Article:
Friday, March 28, 2014

Networking, Selfishness, and Friends in Business

Recently, I came across a post on the Wall Street Journal’s website by Warby Parker co-founder Neil Blumenthal entitled My Advice? Stop “Networking.”

This short post caught my eye for two reasons.

First, Warby Parker is a certified B corporation and one of the more visible (they sell glasses… humor is not my strong suit) and successful companies in the for-profit social enterprise movement. 

Second, since my move to a business school last fall, I have heard the term “networking” with increasing frequency.  Sure, “networking” is discussed in law schools and there are some networking events, but in business schools the term “networking” is ubiquitous and the events focused on “networking” are constant. 

"Networking" has some negative connotations, but I think Blumenthal’s attack is misplaced.  Instead of attacking “networking,” Blumenthal would have done better to attack “selfishness.”  

There is nothing wrong, and much good, in the dictionary definition of “networking”:

the exchange of information or services among individuals, groups, or institutions; specifically: the cultivation of productive relationships for employment or business.

Networking can be a wonderful thing, for everyone involved, if you can keep the selfishness at a minimum.  Unfortunately, many people network in a selfish manner. 

Blumenthal also writes about breaking down the walls between our work and personal lives, but sometimes those walls are healthy.  He writes about the joys of involving friends in business, but sometimes involving friends in business is unwise.  

Those of us in the corporate law world have seen and read about countless businesses that turned friend against friend, mentor against mentee, and family member against family member. 

I am thankful that my professional and personal contacts overlap significantly.  Just yesterday, I had two long phone conversations with people I consider both professional contacts and valued personal friends.  That said, I am also thankful that I have friends who have nothing to do with work and some professional contacts who never venture outside of my work circles. 

In short, while I understand Blumenthal’s negative reaction to “networking,” I think "selfishness" is the real problem.  Further, I understand the great happiness he may be experiencing by involving friends in his business, but I also hope he recognizes that business may put great strain on those personal relationships.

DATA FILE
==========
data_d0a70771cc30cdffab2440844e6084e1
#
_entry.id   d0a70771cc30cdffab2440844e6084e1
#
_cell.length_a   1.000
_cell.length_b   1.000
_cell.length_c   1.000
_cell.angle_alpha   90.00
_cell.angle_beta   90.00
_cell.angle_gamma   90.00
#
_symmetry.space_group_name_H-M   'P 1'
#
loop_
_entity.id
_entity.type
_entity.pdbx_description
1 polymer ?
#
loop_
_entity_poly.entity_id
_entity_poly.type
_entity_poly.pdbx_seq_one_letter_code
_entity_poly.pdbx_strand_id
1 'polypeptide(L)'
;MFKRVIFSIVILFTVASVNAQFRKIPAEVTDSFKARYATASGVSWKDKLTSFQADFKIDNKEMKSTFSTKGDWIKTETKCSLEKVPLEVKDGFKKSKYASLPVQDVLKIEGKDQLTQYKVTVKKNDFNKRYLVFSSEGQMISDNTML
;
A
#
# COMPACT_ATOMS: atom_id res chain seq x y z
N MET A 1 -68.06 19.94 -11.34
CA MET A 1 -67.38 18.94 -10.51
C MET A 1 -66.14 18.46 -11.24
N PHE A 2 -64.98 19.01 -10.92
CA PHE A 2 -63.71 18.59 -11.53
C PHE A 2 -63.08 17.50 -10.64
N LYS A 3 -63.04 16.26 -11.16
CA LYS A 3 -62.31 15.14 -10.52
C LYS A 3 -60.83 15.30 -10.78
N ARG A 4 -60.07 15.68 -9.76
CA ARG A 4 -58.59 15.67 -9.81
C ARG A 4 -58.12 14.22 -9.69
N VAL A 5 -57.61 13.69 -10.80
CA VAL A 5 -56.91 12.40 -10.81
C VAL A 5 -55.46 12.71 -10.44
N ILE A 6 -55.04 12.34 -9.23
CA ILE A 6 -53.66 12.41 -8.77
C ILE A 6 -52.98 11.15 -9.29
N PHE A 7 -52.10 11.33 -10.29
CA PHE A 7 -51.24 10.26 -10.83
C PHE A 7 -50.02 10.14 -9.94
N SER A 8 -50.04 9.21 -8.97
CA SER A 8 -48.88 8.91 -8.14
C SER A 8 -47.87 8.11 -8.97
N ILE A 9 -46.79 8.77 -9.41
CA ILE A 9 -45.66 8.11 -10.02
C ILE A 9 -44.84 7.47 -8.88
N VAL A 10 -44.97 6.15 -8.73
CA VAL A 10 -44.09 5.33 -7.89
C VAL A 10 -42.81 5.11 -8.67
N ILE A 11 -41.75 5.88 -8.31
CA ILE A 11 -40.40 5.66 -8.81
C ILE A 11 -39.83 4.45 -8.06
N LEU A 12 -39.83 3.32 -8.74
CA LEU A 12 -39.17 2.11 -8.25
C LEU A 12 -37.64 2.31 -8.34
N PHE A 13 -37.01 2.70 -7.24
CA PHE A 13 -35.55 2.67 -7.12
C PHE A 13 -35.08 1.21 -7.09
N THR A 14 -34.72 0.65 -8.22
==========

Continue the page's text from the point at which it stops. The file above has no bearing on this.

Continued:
http://lawprofessors.typepad.com/business_law/2014/03/networking-selfishness-and-friends-in-business.html

Business Associations, Business School, Haskell Murray, Law School, Social Enterprise | Permalink

Comments

I concur with your conclusion. I’m “seasoned” (old) enough to finally understand the truism that is oft repeated - - “it’s a small world.” This “seasoning” also grants a retrospective that consciously or unconsciously there is implicit in every relationship (as contrasted with an incidental meeting) a quid pro quo even where it is simply “friendship for friendship.” Even in our most intimate relationships, e.g., marriage, there is a quid pro quo. We see this and its benefit even starting in primary and secondary schools – not to mention admission and completion of “prestigious” undergraduate and graduate schools. That said, relationship development (used rather than networking) can be natural or an edifice - - but ultimately it is about an entrée to communication, access or potential rainmaking.

At a certain point in life, simply by “living so long” virtually everyone encounters that event where we say “I’ve met ‘x,’ [or, I went to school with, or I play golf with…] let me give him/her a call” and because of some prior event or developed relationship it may result in the facilitation resolving a concern or connection.

Posted by: Tom N | Mar 28, 2014 6:23:22 AM

Thanks, Tom. I also prefer "relationship building" to "networking" - the former suggests less selfishness. And selfishness, as I wrote, seems to be the main problem. As you state, there is some quid pro quo in every relationship, but some people are more selfish than others. Better to focus on being less selfish than to focus on doing less "networking" (or "relationship building").

Posted by: Haskell Murray | Mar 28, 2014 6:44:23 AM

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